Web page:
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Senator Scott Wagner


As a follow-up to my Budget Hearing Recap on Tuesday, below you will find videos from all of my Q&A sessions with department heads during this week’s budget hearings conducted by the Senate Appropriations Committee. Additionally, I have included highlights of topics covered by other members.

We will reconvene on Monday, March 7th for our final two days of hearings – 6 more left – so be sure to tune in at to watch live.  Also, follow me on Facebook and Twitter to get updates as they happen.


Corrections/Probation and Parole

2/29/16 - Budget Hearing Questions: Corrections

During the Department of Corrections budget hearing, I asked Secretary John Wetzel questions pertaining to the time-recording system used for their 17,000 employee operation, the potential for privatizing some prison facilities, the number of employees out on workers comp, and the number of union grievances that are unresolved.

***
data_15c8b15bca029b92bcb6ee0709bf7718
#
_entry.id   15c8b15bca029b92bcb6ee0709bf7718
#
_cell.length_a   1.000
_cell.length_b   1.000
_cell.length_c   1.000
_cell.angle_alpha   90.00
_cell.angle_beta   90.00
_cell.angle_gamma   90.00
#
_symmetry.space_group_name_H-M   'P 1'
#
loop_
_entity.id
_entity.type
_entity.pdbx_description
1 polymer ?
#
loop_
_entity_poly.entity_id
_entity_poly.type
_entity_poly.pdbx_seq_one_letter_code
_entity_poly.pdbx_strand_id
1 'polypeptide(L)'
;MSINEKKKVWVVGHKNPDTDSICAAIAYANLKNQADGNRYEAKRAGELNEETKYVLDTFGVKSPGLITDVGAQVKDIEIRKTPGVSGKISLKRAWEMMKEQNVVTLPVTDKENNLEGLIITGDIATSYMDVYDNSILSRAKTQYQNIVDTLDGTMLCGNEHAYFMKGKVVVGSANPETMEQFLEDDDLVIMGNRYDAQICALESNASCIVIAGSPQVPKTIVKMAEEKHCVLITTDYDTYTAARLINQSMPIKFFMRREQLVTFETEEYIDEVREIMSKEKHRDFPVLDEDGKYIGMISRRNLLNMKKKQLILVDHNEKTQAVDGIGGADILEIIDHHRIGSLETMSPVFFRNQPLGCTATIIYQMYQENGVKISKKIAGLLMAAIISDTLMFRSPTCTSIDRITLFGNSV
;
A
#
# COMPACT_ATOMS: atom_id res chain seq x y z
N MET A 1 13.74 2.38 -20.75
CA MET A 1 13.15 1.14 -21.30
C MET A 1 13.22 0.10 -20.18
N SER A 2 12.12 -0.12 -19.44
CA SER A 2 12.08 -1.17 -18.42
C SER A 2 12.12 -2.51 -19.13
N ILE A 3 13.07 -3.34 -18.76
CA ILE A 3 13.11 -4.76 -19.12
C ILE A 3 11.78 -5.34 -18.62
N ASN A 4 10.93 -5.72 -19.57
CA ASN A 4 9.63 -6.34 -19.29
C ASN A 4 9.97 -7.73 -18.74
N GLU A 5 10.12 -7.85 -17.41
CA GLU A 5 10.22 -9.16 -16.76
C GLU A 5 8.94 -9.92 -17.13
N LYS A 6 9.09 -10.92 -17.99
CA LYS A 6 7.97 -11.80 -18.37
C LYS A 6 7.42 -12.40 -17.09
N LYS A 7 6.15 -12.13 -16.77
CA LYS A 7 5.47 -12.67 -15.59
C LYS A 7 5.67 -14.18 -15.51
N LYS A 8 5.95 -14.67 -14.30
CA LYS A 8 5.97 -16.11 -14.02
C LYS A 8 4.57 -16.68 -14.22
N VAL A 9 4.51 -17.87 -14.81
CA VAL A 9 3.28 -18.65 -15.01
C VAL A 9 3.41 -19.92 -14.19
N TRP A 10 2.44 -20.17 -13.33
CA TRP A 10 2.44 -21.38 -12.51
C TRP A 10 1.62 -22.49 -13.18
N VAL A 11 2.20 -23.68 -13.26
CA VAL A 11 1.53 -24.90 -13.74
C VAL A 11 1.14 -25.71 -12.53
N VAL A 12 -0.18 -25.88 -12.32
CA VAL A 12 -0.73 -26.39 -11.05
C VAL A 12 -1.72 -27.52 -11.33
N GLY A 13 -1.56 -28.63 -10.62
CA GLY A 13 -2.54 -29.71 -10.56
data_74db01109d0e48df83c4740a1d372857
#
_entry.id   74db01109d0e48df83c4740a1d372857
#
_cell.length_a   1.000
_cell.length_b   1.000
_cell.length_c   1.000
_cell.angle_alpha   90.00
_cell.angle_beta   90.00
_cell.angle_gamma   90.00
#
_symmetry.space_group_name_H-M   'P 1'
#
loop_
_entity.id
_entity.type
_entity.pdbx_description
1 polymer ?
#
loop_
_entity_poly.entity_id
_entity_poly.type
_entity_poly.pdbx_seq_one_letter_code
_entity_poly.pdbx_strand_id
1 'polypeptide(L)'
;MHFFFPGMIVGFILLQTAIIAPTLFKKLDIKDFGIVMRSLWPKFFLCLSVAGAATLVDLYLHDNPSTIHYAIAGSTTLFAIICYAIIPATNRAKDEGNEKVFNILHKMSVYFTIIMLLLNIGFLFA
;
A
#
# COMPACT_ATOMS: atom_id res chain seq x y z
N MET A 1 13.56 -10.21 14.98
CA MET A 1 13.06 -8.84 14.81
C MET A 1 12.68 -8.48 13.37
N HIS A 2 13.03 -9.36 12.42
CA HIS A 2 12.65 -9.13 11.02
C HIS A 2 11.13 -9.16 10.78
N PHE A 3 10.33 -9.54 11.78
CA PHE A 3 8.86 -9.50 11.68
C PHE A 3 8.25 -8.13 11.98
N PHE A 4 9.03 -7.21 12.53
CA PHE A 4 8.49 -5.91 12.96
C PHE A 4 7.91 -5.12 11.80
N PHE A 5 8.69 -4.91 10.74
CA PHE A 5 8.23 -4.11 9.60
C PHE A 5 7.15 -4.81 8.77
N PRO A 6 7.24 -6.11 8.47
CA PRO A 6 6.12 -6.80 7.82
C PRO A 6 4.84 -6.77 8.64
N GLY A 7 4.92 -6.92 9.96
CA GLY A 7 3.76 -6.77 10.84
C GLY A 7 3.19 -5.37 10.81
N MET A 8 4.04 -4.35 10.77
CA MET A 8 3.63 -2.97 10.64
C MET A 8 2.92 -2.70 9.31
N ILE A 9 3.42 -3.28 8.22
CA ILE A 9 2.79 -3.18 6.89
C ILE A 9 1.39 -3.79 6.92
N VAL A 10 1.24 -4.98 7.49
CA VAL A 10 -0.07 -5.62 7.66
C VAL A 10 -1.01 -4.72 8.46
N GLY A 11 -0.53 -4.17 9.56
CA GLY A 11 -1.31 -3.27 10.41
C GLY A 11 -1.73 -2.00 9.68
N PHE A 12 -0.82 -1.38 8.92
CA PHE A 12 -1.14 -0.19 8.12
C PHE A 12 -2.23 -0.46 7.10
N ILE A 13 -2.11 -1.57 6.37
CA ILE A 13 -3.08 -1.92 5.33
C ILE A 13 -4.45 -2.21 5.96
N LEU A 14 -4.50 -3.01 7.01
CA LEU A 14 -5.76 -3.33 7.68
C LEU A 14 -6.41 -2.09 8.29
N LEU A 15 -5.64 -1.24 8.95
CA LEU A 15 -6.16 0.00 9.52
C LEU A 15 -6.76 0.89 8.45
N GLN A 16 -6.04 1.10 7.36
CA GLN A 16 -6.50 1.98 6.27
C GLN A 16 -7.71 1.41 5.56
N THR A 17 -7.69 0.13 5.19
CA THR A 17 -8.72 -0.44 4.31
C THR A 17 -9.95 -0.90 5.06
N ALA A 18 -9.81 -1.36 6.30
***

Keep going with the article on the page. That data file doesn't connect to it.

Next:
Other topics covered by the committee included:

  • Rising costs, driven by pensions and overtime, while inmate numbers decrease
  • Challenges of handling inmates with mental health issues
  • Threats to Corrections Officers' safety due to overcrowding
  • Saving millions of dollars due to SCI Camp Hill's use of natural gas
  • Use of Vivitrol, a heroin overdose drug, in prisons
  • Costs of aging, high-risk inmates
  • Use of state funds for diverting prisoners to county facilities for short-term sentences